But there are regulations to govern the short-term use of flags as well. They stipulate that the flag should be made of nylon and it must weigh more than 122.5 grams per square metre.

The penal code includes fines and even jail for those who abuse the flag.

According to Article 176, “anyone who publicly insults the President, flag or the national emblem of the State, shall be punished by detention".

Article 3 of federal law No 2 for 1971 says whoever uses the flag inappropriately will face a jail sentence up to six months, and / or a fine; “as the country’s flag should be treated with dignity and respect, and should not be insulted, and not raised below any other flag or banner.”

 

How the UAE flag should be flown

The UAE has strict laws regulating the flying of the country’s flag.

Standards set by the Emirates Authority for Standardisation and Metrology say the flag should be rectangular in shape, its height half of its width and the colours in the correct order.

The owner must check on the flag’s condition every 45 days to ensure it is not damaged and it must be changed every six months.

The rules apply to situations where a flag is hung permanently at government buildings or embassies.

But there are regulations to govern the short-term use of flags as well. They stipulate that the flag should be made of nylon and it must weigh more than 122.5 grams per square metre.

The penal code includes fines and even jail for those who abuse the flag.

According to Article 176, “anyone who publicly insults the President, flag or the national emblem of the State, shall be punished by detention".

Article 3 of federal law No 2 for 1971 says whoever uses the flag inappropriately will face a jail sentence up to six months, and / or a fine; “as the country’s flag should be treated with dignity and respect, and should not be insulted, and not raised below any other flag or banner.”

 

How the UAE flag should be flown

The UAE has strict laws regulating the flying of the country’s flag.

Standards set by the Emirates Authority for Standardisation and Metrology say the flag should be rectangular in shape, its height half of its width and the colours in the correct order.

The owner must check on the flag’s condition every 45 days to ensure it is not damaged and it must be changed every six months.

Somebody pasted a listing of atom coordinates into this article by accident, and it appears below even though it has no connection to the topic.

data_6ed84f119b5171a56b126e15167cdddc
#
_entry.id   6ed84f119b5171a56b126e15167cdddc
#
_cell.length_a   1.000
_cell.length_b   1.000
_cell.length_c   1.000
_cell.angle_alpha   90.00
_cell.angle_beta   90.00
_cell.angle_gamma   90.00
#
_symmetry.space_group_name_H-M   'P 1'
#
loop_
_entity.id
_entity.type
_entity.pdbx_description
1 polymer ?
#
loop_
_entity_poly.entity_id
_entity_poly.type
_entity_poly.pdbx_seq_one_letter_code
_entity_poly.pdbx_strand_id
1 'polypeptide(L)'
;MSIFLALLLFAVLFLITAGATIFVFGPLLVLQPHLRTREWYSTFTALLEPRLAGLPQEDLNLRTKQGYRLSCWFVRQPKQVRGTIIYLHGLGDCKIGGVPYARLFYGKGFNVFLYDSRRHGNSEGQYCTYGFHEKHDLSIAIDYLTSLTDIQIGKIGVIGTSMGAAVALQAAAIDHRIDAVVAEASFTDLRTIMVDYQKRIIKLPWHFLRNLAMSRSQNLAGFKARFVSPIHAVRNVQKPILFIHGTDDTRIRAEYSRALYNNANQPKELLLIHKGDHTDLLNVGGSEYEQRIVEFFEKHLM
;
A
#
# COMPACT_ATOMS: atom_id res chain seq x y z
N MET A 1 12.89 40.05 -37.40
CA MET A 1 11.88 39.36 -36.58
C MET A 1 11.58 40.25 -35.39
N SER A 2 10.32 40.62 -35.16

The rules apply to situations where a flag is hung permanently at government buildings or embassies.

But there are regulations to govern the short-term use of flags as well. They stipulate that the flag should be made of nylon and it must weigh more than 122.5 grams per square metre.

The penal code includes fines and even jail for those who abuse the flag.

According to Article 176, “anyone who publicly insults the President, flag or the national emblem of the State, shall be punished by detention".

Article 3 of federal law No 2 for 1971 says whoever uses the flag inappropriately will face a jail sentence up to six months, and / or a fine; “as the country’s flag should be treated with dignity and respect, and should not be insulted, and not raised below any other flag or banner.”

 

How the UAE flag should be flown

The UAE has strict laws regulating the flying of the country’s flag.

Standards set by the Emirates Authority for Standardisation and Metrology say the flag should be rectangular in shape, its height half of its width and the colours in the correct order.

The owner must check on the flag’s condition every 45 days to ensure it is not damaged and it must be changed every six months.

The rules apply to situations where a flag is hung permanently at government buildings or embassies.

But there are regulations to govern the short-term use of flags as well. They stipulate that the flag should be made of nylon and it must weigh more than 122.5 grams per square metre.

The penal code includes fines and even jail for those who abuse the flag.

According to Article 176, “anyone who publicly insults the President, flag or the national emblem of the State, shall be punished by detention".

Article 3 of federal law No 2 for 1971 says whoever uses the flag inappropriately will face a jail sentence up to six months, and / or a fine; “as the country’s flag should be treated with dignity and respect, and should not be insulted, and not raised below any other flag or banner.”

 

How the UAE flag should be flown

The UAE has strict laws regulating the flying of the country’s flag.

Standards set by the Emirates Authority for Standardisation and Metrology say the flag should be rectangular in shape, its height half of its width and the colours in the correct order.

The owner must check on the flag’s condition every 45 days to ensure it is not damaged and it must be changed every six months.

The rules apply to situations where a flag is hung permanently at government buildings or embassies.